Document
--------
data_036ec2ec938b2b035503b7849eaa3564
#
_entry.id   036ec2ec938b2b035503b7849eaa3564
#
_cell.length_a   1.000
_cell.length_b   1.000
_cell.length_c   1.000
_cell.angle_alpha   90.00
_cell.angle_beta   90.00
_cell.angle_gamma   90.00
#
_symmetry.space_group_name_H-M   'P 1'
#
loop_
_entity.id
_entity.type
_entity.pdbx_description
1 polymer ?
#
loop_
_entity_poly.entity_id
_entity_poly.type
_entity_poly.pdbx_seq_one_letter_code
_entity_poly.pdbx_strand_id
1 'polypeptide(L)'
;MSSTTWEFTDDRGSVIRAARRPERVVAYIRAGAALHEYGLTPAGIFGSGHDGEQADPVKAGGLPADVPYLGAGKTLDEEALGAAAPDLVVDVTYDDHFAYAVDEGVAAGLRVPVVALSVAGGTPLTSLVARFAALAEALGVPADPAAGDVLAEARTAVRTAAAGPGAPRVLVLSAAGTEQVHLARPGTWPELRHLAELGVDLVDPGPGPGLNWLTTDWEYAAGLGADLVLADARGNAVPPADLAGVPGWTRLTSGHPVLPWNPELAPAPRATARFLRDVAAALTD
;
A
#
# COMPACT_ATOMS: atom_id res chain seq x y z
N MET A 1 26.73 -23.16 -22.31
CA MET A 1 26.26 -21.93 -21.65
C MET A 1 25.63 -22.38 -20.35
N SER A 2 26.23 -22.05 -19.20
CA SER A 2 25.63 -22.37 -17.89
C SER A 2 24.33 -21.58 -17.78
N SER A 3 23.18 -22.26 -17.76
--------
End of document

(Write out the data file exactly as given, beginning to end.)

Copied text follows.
data_036ec2ec938b2b035503b7849eaa3564
#
_entry.id   036ec2ec938b2b035503b7849eaa3564
#
_cell.length_a   1.000
_cell.length_b   1.000
_cell.length_c   1.000
_cell.angle_alpha   90.00
_cell.angle_beta   90.00
_cell.angle_gamma   90.00
#
_symmetry.space_group_name_H-M   'P 1'
#
loop_
_entity.id
_entity.type
_entity.pdbx_description
1 polymer ?
#
loop_
_entity_poly.entity_id
_entity_poly.type
_entity_poly.pdbx_seq_one_letter_code
_entity_poly.pdbx_strand_id
1 'polypeptide(L)'
;MSSTTWEFTDDRGSVIRAARRPERVVAYIRAGAALHEYGLTPAGIFGSGHDGEQADPVKAGGLPADVPYLGAGKTLDEEALGAAAPDLVVDVTYDDHFAYAVDEGVAAGLRVPVVALSVAGGTPLTSLVARFAALAEALGVPADPAAGDVLAEARTAVRTAAAGPGAPRVLVLSAAGTEQVHLARPGTWPELRHLAELGVDLVDPGPGPGLNWLTTDWEYAAGLGADLVLADARGNAVPPADLAGVPGWTRLTSGHPVLPWNPELAPAPRATARFLRDVAAALTD
;
A
#
# COMPACT_ATOMS: atom_id res chain seq x y z
N MET A 1 26.73 -23.16 -22.31
CA MET A 1 26.26 -21.93 -21.65
C MET A 1 25.63 -22.38 -20.35
N SER A 2 26.23 -22.05 -19.20
CA SER A 2 25.63 -22.37 -17.89
C SER A 2 24.33 -21.58 -17.78
N SER A 3 23.18 -22.26 -17.76